Knowing where the materials used in a company's products come from is not simply a good or responsible idea. According to EBN contributor Tam Herbert, it is increasingly a non-negotiable requirement. Herbert pointed to several new laws designed to promote transparency in procurement and materials but specified that supply chain managers may be ill-prepared to comply.
Supply chain management is contingent on overseeing all elements of a process but, according to Herbert, exact information on what happens on a supply chain's micro level can be difficult to acquire. Sustainability expert Gil Friend told Herbert that many large companies rely on insufficient Microsoft Excel spreadsheets to track materials.
Companies can employ new B2B integration systems for an enhanced view of processes at partner firms. Automatic and immediate transmission of data between companies can enhance accountability and effectiveness at all levels.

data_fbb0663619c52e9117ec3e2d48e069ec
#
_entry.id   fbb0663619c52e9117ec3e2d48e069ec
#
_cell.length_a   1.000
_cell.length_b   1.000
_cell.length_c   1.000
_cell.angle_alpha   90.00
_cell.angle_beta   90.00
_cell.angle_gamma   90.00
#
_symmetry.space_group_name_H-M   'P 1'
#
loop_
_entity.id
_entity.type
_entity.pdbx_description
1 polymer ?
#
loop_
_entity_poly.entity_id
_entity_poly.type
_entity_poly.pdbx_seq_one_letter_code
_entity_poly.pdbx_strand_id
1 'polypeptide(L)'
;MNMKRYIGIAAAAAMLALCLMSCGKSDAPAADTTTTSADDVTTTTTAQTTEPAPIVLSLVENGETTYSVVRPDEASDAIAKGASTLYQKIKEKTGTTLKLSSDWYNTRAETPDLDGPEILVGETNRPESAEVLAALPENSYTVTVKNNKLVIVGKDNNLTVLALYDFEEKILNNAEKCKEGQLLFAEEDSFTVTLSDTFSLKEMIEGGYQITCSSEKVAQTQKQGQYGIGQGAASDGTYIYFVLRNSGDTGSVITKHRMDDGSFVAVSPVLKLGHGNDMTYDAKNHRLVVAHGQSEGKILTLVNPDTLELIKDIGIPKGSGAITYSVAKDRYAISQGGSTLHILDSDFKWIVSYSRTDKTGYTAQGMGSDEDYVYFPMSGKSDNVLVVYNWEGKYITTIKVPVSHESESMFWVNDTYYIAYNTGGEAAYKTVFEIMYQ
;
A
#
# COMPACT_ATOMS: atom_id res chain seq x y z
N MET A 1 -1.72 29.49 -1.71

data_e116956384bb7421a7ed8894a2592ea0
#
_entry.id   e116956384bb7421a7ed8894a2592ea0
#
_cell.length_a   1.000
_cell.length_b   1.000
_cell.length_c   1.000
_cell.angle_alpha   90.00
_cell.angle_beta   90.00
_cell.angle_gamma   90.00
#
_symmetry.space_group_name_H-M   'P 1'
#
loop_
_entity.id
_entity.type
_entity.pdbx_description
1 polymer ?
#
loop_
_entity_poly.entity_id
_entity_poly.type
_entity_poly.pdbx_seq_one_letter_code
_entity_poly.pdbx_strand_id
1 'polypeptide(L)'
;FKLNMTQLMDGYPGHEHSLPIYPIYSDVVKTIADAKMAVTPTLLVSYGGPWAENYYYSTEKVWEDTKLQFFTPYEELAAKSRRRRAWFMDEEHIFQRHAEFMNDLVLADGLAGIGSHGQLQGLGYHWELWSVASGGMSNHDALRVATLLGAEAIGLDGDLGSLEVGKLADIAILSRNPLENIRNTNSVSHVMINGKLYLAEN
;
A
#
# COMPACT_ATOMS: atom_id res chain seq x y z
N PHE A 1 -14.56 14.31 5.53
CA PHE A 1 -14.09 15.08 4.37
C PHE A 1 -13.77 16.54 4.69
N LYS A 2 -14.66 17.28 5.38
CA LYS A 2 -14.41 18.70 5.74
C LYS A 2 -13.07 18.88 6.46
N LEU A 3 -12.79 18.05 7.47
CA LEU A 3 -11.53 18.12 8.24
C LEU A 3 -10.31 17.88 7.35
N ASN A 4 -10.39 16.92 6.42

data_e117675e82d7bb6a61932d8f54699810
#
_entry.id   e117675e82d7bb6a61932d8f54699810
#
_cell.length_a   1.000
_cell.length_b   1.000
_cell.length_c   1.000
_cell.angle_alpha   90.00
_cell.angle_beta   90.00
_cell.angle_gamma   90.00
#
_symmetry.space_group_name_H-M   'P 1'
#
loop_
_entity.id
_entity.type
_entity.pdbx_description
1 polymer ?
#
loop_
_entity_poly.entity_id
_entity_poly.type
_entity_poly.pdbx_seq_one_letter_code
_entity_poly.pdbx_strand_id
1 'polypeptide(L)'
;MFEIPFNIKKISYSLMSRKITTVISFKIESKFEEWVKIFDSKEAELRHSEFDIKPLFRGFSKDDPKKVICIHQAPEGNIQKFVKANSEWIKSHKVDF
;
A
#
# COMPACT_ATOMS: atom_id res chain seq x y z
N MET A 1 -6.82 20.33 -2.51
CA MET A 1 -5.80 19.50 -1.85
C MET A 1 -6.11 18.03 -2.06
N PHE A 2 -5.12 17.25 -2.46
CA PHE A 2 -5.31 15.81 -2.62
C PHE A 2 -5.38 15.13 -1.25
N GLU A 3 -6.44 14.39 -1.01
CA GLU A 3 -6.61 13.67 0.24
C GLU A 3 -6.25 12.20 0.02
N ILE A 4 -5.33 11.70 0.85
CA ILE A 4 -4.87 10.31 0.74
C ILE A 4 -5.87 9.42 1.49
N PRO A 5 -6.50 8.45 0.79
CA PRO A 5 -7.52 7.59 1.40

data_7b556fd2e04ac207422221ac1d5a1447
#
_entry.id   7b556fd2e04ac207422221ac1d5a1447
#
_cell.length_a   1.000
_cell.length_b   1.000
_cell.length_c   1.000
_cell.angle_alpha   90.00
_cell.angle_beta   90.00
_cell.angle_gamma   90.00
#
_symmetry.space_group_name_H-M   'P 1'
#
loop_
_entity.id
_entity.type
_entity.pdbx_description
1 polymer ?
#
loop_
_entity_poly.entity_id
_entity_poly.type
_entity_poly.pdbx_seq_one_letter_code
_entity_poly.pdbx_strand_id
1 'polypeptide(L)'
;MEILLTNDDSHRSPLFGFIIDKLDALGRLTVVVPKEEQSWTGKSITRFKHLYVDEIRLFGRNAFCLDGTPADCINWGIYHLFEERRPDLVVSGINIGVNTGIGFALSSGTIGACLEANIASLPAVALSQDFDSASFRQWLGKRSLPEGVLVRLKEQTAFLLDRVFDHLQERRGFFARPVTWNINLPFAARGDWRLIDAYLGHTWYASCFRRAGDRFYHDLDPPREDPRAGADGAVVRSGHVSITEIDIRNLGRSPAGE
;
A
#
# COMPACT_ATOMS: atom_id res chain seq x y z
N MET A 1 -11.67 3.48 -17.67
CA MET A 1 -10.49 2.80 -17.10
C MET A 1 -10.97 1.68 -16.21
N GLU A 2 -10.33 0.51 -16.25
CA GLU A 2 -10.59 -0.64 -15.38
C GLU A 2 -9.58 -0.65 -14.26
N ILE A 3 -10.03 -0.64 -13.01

Sourcing and procurement departments could soon see several new responsibilities, according to Supply Chain Digital. The source reported that financial departments are largely prepared to grant new powers to purchasing managers. In addition to making the traditional decisions expected of their position, procurement leaders could soon have more control over financial direction, according to the source.